BRUSH TYPES AND HOW TO USE THEM
You go to the store to buy a new paint brush, then find yourself standing in front of a large display of brushes. The plethora of different brushes confuses you. They usually tell which medium they are suitable for, but not how each is used, so you often end up frustrated. Sound familiar?
Well, I hope I can help you wade your way through the different types of brushes and what each is designed to do. Below is a list of many types of brushes and their use from Princeton Brush Company. Print it out if you would like and keep it for future reference. Each photo shows the brush head and ferrule (metal) in the upper right corner.
NOTE: It is not necessary to have each and every one of these in your arsenal of painting supplies. As you become comfortable with brushes you learn that a single brush can do many things. You will quickly develop favorites, and every artist is different in their preferences. This is just a GENERAL GUIDELINE as to what each brush is and how can be used.
FLAT AND FLAT SHADER: The Flat and Flat shader brush are composed of medium length bristles that taper to a chisel edge, allowing for a wide use of applications. A good brush will have spring and will snap back to shape when bent gently. It can apply broad strokes to a fine line, when used on the chisel edge. Usually made of hog hair, which is whitish in color, and the tip of the bristles are squared, not rounded. (a shader is a brush that is angled)
FILBERT: A Filbert is shaped like an oval at the tip and tapers to a chisel edge. It is useful for base coating round or curved areas, applying washes and painting flower strokes. The bristles can be made of several different types of hair, including nylon.
ANGLE SHADER: An angled Flat brush that allows the artist to get into tight areas with precision which is perfect for shading and highlighting.
WASH: The wash brush has a head that is more square than a Flat and is a large size. The blend of hair and taper of the brush make it good for applying washes or floating and blocking in large areas of color.
CHISEL BLENDER: The chisel blender has a tighter blend of filaments (bristles) and is a shorter length than the flat, offering greater precision and control for blending; creating sharp edges, choppy fur, and feathers, and fitting into tight spaces.
DEER FOOT: the deer foot is a stiff-bristle brush with a pointed tip and flat top (round brush) and is frequently used to stipple texture. when you apply paint lightly, the deer foot offers precision. When you apply heavy paint with pressure, the deer foot can cover an area solidly with texture. When loaded with different shades of a color, you can create foliage with ease.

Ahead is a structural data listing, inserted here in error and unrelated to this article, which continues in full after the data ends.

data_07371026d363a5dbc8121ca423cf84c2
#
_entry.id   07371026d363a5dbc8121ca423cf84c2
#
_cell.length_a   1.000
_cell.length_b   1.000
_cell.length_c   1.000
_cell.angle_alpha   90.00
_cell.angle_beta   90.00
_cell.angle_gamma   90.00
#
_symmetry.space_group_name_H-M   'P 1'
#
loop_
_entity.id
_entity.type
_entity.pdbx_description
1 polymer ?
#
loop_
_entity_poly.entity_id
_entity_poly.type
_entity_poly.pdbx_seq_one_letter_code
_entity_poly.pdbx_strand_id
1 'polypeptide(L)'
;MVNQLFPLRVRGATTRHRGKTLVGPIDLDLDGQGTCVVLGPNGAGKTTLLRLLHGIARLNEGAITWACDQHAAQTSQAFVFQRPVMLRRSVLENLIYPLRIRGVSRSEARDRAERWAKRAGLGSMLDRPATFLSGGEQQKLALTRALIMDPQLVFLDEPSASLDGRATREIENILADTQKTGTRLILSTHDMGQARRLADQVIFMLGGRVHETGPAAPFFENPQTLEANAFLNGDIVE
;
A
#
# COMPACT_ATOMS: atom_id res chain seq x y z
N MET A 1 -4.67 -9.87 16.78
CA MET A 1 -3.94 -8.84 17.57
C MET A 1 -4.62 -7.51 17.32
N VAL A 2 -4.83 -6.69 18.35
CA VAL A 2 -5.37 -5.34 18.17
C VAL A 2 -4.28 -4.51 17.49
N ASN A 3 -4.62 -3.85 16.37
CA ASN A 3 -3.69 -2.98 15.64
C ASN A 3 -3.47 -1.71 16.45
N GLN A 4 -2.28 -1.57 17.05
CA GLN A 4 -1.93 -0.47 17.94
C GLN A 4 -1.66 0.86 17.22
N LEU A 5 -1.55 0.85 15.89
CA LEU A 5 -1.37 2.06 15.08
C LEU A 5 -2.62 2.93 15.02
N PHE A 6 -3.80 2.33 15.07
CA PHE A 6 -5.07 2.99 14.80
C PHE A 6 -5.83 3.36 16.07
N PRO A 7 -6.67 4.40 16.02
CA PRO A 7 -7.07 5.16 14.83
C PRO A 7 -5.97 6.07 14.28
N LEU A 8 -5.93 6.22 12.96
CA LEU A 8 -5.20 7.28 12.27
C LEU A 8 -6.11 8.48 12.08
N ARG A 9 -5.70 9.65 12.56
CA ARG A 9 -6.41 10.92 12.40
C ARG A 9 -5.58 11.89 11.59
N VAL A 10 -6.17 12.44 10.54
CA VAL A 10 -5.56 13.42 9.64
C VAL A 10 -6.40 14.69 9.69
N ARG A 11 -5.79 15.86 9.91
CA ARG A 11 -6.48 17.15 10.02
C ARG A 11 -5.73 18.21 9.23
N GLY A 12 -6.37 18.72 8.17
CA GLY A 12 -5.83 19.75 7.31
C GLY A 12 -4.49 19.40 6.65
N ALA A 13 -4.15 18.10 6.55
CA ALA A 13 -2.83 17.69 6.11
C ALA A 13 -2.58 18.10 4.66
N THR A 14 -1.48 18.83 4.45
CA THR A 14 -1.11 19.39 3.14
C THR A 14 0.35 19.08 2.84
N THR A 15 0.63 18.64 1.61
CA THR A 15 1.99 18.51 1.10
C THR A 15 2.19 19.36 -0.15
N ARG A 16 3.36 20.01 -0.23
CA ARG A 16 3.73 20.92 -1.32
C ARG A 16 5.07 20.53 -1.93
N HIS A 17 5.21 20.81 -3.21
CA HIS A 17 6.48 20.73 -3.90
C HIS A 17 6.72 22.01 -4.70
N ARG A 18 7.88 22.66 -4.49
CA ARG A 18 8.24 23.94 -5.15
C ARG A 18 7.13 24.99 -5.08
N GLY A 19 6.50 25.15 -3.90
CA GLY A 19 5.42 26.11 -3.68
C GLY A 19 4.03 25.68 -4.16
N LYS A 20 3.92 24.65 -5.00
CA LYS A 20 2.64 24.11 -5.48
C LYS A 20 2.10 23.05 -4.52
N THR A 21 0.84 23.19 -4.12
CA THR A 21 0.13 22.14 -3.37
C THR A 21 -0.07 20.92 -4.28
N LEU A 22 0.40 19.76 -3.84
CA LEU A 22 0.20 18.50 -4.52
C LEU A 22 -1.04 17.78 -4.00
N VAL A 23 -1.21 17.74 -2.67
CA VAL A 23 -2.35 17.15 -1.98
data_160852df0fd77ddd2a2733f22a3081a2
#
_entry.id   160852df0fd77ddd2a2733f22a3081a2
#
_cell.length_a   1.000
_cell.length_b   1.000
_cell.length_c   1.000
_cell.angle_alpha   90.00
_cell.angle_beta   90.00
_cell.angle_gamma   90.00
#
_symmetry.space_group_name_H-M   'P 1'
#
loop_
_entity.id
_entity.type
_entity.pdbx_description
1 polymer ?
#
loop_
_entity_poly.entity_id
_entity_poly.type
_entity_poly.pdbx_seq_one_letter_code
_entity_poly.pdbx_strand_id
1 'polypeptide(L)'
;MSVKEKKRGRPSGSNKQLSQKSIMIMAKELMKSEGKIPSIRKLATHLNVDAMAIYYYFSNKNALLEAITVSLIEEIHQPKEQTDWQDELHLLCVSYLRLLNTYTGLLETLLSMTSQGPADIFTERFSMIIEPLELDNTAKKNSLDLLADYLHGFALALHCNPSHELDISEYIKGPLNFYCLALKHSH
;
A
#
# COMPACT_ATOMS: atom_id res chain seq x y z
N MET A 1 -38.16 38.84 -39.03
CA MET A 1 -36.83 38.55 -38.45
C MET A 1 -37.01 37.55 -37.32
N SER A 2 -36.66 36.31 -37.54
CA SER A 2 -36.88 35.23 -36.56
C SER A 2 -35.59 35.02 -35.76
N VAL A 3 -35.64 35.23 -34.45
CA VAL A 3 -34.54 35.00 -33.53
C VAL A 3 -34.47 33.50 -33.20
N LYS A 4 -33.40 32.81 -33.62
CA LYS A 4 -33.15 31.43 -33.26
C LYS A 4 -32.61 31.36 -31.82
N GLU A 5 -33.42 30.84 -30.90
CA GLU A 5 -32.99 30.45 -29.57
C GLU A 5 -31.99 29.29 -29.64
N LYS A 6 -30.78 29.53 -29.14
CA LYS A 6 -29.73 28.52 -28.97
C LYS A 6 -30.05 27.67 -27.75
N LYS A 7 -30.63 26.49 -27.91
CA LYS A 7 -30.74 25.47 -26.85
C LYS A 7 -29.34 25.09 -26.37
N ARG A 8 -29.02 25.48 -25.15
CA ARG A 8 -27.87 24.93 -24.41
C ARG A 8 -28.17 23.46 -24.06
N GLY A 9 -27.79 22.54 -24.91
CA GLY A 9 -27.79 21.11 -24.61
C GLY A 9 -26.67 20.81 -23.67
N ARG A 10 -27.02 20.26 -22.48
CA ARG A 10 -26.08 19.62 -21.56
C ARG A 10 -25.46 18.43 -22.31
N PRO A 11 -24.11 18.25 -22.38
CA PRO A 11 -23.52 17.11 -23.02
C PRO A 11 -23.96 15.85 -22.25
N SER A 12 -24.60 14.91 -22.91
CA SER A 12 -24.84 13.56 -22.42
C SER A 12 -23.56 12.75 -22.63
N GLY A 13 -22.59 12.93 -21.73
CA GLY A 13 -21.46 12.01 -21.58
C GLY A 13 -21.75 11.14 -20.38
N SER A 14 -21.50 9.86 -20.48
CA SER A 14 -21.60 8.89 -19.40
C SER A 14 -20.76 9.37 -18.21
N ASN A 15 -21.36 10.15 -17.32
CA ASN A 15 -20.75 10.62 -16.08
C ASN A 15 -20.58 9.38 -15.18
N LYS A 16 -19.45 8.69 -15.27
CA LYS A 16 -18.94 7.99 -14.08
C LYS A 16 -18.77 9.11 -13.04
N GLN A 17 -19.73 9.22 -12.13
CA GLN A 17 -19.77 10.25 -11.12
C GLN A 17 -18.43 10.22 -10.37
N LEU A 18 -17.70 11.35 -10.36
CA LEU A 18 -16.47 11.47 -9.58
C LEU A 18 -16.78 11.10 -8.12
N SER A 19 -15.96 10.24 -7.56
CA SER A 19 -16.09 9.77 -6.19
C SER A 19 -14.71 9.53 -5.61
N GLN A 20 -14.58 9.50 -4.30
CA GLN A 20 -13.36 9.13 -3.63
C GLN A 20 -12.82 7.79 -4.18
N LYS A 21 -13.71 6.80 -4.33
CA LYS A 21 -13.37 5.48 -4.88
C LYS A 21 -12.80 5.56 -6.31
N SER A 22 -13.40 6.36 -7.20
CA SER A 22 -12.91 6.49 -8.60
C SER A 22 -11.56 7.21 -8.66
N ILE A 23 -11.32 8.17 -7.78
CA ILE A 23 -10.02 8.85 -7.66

FAN: A Fan brush creates a thick-and-thin lined appearance in a single stroke, which looks beautiful on mixed media backgrounds. The fan is a staple for many artists doing landscapes and foliage due to the shape of the brush, which spreads or fans out, allowing paint to be applied in multiple directions in a single stroke. I personally like it for depicting waterfalls and grasses.
FILBERT GRAINER AND GRAINER: The Filbert grainer produces a repetitive pattern of thin lines. The head of the filbert grainer is curved, which offers a more precisely tapered finish to the strokes than a flat grainer or fan brush. It creates the fine-feathered structure of a bird's feathers or tufts of animal fur with ease.
FIX-IT: The fix-it brush has a stiff blend of synthetic hair with a pointed end. It was created to be stiff enough to rub out unwanted color but is also useful for dry brush techniques and scumbling.
LUNAR BLENDER: The lunar blender is a must-have brush due to the range of techniques it can apply well. The lunar is composed of bot natural and synthetic bristles, allowing paint to distribute through the bristles, if desired, or to sit on top of them. It can be used to dry brush or stipple and create fur, foliage, trees, bushes, clouds, flowers...many possibilities!
MOPS: Mops come in a variety of hair types and styles, such as the oval mop, which is a brush with innovative synthetic hair that is crimped to mimic the shape and movement of natural hair. This brush is recommended for softening and blending, as well as varnishing and decoupage because it shows minimal brushstrokes.
ROUND BLENDER: The round blender has soft, natural hair that makes this brush suited for techniques that require a light, feathery touch, such as softening a blended area of color, applying light tints and rouging.
ROUND: The round is a classic painting brush used for everything from flora and still life to portraits and landscapes- just about any subject matter in any style. Larger rounds can lay in large areas of color and stroke specific shapes, whereas smaller rounds are used for detail work.
SPOTTER: A spotter is a round brush with shorter tighter hair. The shorter hair has less flex than the round for more accurate detail. There is also an angled spotter to maneuver into hard to reach areas.
LINER: Liners come in a variety of lengths and belly shapes. Liners have very fine points, and are often narrower than a round. Delicate-work such as outlines, small details, lettering and long continuous lines can be achieved with liners. Used often for signing paintings.
I hope this has helped you to make some sense of all those brushes in the store. If you still have questions, you can go to www.princetonbrush.com and get a vast lesson on brushes and painting techniques!